THE UNIVERSITY of EDINBURGH

DEGREE REGULATIONS & PROGRAMMES OF STUDY 2014/2015
Archive for reference only
THIS PAGE IS OUT OF DATE

University Homepage
DRPS Homepage
DRPS Search
DRPS Contact
DRPS : Course Catalogue : Edinburgh College of Art : Architecture and Landscape Architecture

Undergraduate Course: Culture and Performance in the History of Construction. (ARCH10023)

Course Outline
SchoolEdinburgh College of Art CollegeCollege of Humanities and Social Science
Credit level (Normal year taken)SCQF Level 10 (Year 4 Undergraduate) AvailabilityAvailable to all students
SCQF Credits10 ECTS Credits5
SummaryThe course reviews the design strategies, structural performance and technology of historic construction systems towards the understanding of the culture of building, its agents and its evolution. Lectures are organised along design themes and approaches, which are then practised in workshops that aim to develop surveying and traditional construction skills. Ultimately, this alternative reading of historic architectural forms provides precedents from past achievements and failures in structural engineering.
Course description The Course reviews the design strategies, structural performance and technology of historic construction systems towards the understanding of the culture of building, its agents and its evolution. Lectures are organised along design themes and approaches, which are then practised in workshops that aim to develop surveying and traditional construction skills. Ultimately, this alternative reading of historic architectural forms provides precedents from past achievements and failures in structural engineering.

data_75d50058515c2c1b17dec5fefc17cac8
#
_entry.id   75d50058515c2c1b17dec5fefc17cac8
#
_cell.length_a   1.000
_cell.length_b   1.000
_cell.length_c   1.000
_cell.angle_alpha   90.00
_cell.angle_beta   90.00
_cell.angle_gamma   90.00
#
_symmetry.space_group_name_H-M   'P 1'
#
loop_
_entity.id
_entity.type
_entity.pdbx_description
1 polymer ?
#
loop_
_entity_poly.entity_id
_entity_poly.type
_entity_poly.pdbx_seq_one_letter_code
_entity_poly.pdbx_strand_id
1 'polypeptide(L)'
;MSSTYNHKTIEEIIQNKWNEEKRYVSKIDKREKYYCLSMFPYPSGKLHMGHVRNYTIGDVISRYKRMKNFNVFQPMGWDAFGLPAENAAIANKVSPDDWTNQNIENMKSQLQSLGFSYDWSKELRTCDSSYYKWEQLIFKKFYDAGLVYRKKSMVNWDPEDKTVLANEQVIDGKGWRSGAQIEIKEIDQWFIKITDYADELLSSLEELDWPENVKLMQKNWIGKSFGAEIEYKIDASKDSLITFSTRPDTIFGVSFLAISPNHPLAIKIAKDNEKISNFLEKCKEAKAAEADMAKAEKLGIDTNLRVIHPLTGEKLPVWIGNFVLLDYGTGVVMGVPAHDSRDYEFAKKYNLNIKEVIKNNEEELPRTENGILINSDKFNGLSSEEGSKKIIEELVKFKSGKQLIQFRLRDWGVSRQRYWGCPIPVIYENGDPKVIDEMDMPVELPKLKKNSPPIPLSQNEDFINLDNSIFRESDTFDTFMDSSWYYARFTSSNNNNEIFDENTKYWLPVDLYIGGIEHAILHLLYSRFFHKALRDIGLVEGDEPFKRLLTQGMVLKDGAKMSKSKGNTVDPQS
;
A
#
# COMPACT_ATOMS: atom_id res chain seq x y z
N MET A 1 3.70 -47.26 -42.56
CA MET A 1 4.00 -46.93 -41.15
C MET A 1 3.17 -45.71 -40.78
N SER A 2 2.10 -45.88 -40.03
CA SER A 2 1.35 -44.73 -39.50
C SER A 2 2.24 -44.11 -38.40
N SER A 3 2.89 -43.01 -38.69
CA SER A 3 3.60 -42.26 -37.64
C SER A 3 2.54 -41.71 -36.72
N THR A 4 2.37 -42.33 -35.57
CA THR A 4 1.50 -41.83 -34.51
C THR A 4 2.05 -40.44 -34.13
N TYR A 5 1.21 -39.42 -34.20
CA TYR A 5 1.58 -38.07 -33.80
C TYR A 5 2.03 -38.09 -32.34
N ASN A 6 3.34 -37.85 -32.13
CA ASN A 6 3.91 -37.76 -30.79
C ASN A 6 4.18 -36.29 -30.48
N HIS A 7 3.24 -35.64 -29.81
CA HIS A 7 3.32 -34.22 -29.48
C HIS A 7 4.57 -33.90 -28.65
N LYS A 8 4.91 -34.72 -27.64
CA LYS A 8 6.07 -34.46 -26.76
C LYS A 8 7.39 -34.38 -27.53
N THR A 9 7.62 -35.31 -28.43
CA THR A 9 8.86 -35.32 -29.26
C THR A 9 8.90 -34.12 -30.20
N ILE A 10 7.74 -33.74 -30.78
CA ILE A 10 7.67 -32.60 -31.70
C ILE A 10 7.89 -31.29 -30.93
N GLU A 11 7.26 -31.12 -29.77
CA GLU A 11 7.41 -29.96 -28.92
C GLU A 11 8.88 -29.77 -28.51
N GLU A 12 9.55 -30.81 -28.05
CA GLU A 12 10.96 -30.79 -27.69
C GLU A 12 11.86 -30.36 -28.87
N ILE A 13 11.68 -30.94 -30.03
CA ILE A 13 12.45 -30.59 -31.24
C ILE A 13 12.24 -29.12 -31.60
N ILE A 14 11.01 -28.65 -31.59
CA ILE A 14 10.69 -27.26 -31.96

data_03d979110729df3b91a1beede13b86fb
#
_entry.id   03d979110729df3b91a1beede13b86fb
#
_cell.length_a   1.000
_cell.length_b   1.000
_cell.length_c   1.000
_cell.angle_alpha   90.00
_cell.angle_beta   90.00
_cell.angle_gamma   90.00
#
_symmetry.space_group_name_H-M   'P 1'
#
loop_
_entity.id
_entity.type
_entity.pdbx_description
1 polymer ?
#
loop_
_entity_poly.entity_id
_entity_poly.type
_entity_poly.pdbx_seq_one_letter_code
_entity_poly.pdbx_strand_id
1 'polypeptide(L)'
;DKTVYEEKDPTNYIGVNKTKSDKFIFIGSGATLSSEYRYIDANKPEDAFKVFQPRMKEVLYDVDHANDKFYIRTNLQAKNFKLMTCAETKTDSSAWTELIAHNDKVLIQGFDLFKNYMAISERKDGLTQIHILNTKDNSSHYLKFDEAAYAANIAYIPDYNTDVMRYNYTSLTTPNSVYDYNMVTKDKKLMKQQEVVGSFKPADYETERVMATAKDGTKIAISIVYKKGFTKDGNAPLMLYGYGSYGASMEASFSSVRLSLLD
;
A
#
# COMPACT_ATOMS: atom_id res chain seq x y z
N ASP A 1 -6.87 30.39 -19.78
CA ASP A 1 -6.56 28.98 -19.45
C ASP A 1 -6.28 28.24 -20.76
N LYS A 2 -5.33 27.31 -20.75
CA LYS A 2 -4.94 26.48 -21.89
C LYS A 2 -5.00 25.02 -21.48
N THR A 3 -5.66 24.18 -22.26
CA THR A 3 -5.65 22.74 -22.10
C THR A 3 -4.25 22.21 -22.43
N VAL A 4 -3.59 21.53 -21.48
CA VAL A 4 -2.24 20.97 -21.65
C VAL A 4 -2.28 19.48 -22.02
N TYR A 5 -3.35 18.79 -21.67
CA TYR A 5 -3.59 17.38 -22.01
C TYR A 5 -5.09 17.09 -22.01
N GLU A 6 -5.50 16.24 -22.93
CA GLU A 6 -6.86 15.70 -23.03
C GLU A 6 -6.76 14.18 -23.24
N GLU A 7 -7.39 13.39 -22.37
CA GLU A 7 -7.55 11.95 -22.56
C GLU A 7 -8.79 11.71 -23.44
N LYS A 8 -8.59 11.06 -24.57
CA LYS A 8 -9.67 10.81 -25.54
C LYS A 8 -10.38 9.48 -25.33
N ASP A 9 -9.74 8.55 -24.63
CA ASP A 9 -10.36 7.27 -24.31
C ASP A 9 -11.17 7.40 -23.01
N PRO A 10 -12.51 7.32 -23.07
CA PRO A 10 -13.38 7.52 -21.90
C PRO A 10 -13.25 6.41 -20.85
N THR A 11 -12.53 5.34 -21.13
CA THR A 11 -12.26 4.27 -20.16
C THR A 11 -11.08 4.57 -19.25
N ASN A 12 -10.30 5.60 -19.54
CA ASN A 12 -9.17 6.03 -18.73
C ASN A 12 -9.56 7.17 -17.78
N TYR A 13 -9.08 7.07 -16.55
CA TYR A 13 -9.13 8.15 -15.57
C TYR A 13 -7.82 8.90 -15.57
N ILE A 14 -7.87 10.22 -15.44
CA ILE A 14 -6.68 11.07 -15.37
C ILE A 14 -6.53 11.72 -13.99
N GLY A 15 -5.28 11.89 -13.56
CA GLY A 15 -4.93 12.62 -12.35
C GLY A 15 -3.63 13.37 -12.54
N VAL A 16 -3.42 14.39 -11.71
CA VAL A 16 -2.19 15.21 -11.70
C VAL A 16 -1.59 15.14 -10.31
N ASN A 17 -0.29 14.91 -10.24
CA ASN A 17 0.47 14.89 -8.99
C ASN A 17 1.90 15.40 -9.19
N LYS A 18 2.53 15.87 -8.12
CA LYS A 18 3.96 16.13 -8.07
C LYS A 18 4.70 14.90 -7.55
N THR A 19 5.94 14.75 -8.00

1. The idea of building (the prehistoric builder, vernacular construction)
2. Hiding the fabric (Roman, baroque, neoclassicism)
3. Prominence of the fabric (tectonics, early modernism, brickwork, artificial ruins)
4. Building fabric as a sculpture (the classic world, neoclassicism)
5. Optimisation and fire-proof long spans (Roman, Gothic, early shells)
6. Learning from ruins (Romanesque, late Roman)
7. Transmission of knowledge (empirical rules, scientific approach, building
regulations)
8. Processes of assembly (timber and steel structures, Renaissance, neoclassicism)
9. Lessons from disasters (Beauvais, WTC, Ronan Point, Royal Mile, London Fire)
10. Technology transfer (industrialisation, Gothic to Greece and the Levant, colonies)
Entry Requirements (not applicable to Visiting Students)
Pre-requisites Co-requisites
Prohibited Combinations Other requirements None
Information for Visiting Students
Pre-requisitesSimilar to normal UoE pre-requisites; in most cases for Honours courses we would put a general pre-requisite e.g. For HoA honours student normally have at least 3 HoA courses at grade B or above. This allows the CHSS visiting student office to assess applications from visiting students.
Course Delivery Information
Academic year 2014/15, Available to all students (SV1) Quota:  25
Course Start Semester 2
Timetable Timetable